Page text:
The intersection of tech, design, and business is often a scary and messy place. Massive walls of mistrust rise between the three — often from a lack of understanding of the ‘other’s’ role and what they bring. Further, the rapid pace of technical development has not helped. I have witnessed, multiple times, how grotesque and fractious the interaction between the three roles can become if there is a divide between them, and how quickly the process of creation crumbles and the finger pointing starts. But, I have been blessed enough to have been educated, trained, and to have worked extensively at the intersection of all three. I’ve built and delivered time and again products that work, make an impact, and solve a painful need.
How you get all three to work together is important. Despite some painful failures, I became an early adopter of the Agile manifesto. I learned the great value of small incremental changes that occur through the process of iterative collaboration between tech, design, and business — all focused on our users. Whenever I think about this process, the tune of “three blind mice” always plays in my head, reminding me of the truly blind and bumbling process of creation and innovation. In the end, with tiny small steps coupled with intense and open feedback, the three blind mice can go places.
With the three mice chasing around in my head, I have been helping build startups ever since I stumbled into co-founding one during the dot-com crash; when the world of tech collapsed around our heads. After a couple more startups (some successful and some colossal failures), with a two-year interlude as a strategy consultant, I find myself feeling that I have been too long at the startup. Yes, I have been lucky enough to have done it a couple of times, but it was time for a different challenge, that of the scale-up, the rocket ship. And so, after two decades (gulp!) of commercial work, after tons of learning and failures and deep, deep scars of lessons well learned, I find myself looking for a fresh challenge that will push me to the very limits of my skills and comfort. I tried to think of the value I could bring, and it came down to this — well-earned lessons in scaling up diverse teams. Teams that solve painful problems faced by users through great design and solid tech delivery, all incrementally built.
That meant I had to find a company that is igniting its next stage of growth. A company with a huge vision and a hunger to scale up. A company where I can contribute heavily to that growth and help that rocket reach escape velocity. A tech company at heart that is nimble enough to know when to apply what tech and more importantly, when not to. A company that champions good design philosophy focused on its users, humble enough to know when to change. A company that has deeply ingrained in its culture a desire to always push itself, and to be and execute better — hungry, never comfortable and willing to fail fast to learn even faster. A company that wanted to go global and solve big problems. Yes, I had my bar set quite high, but I knew that I would not compromise on this; otherwise, what’s the point? Knowing my extreme wish list, I had consigned myself to a drawn-out and wearisome search. Perhaps even the possibility of telling my wife that it was time for me to leave Toronto (again!). But my famous luck struck and struck hard. In my search, I stumbled upon TribalScale, and they are doing all that I wanted. And they had an opening! They needed a person who could step up and help grow their team to deliver all the cool goodies. I couldn’t believe the job profile as I read it, it spoke my name at every requirement; I had to find a way in.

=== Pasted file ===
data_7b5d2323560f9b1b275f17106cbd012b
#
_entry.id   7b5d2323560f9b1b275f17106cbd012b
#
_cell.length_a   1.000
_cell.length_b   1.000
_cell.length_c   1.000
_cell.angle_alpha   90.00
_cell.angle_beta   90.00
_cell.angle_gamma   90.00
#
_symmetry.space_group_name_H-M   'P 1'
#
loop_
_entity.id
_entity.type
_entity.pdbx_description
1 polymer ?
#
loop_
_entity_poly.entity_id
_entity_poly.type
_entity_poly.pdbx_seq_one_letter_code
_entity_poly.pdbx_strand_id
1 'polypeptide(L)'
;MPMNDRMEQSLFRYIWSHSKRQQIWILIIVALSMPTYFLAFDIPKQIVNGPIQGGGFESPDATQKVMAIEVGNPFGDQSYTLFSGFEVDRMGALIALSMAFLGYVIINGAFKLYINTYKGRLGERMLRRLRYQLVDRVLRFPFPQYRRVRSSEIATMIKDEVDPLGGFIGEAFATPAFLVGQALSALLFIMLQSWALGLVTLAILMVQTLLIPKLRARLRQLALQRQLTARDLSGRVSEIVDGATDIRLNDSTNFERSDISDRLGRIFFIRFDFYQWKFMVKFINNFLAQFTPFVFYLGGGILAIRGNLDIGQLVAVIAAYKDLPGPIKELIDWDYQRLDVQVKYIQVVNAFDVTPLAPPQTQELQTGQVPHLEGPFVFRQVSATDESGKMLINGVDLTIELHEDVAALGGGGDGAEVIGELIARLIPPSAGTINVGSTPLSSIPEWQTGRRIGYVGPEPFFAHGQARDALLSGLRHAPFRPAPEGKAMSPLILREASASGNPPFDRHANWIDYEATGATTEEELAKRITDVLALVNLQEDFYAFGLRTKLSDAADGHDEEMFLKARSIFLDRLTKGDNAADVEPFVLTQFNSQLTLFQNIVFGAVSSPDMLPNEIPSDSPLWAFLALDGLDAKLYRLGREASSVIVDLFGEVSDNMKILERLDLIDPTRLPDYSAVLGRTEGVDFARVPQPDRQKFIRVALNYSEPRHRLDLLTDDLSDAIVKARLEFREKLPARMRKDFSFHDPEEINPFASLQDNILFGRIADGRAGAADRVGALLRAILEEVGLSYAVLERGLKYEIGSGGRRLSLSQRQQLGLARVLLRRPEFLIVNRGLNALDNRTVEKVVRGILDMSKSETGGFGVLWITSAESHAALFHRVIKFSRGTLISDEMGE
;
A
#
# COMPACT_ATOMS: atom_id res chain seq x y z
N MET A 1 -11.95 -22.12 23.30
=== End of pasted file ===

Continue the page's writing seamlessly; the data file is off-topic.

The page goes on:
I did. I found my way in. I still pinch myself sometimes in the morning. Having this chance to help teams grow into monsters of agile delivery teams, teams that transfer great knowledge, know-how and value to clients and users. And I get to be a part of a process that changes — for the better — how companies play at the intersection of tech, design, and business. Demolishing their divisions.
Pinching myself even harder. All the failures of the past have been worth it.
I belong. I have found my tribe.
Jad Yaghi is skilled at two things: First is his ability to fail fast and hard — and move on. This has allowed him to prototype, experiment and iterate his way to solutions to some very painful problems. Second, he knows what it takes to build large, effective, agile and lean delivery teams. He’s got a long record of finding and retaining the right people; transforming them from individuals into teams.
Through the combination of these two skills, he has been able to create several tech startups. Such as Verold, enabling faster and cheaper 3D game development. Or ProjectBeagle, automating many of the backend and mid office processes in the tourism sector. And DigitalAIR, an augmented reality publishing platform. Jad is joining TribalScale as the Vice President of Delivery. In his spare time, Jad enjoys swimming alongside giant mantas and sharks while weaving through underwater coral gardens.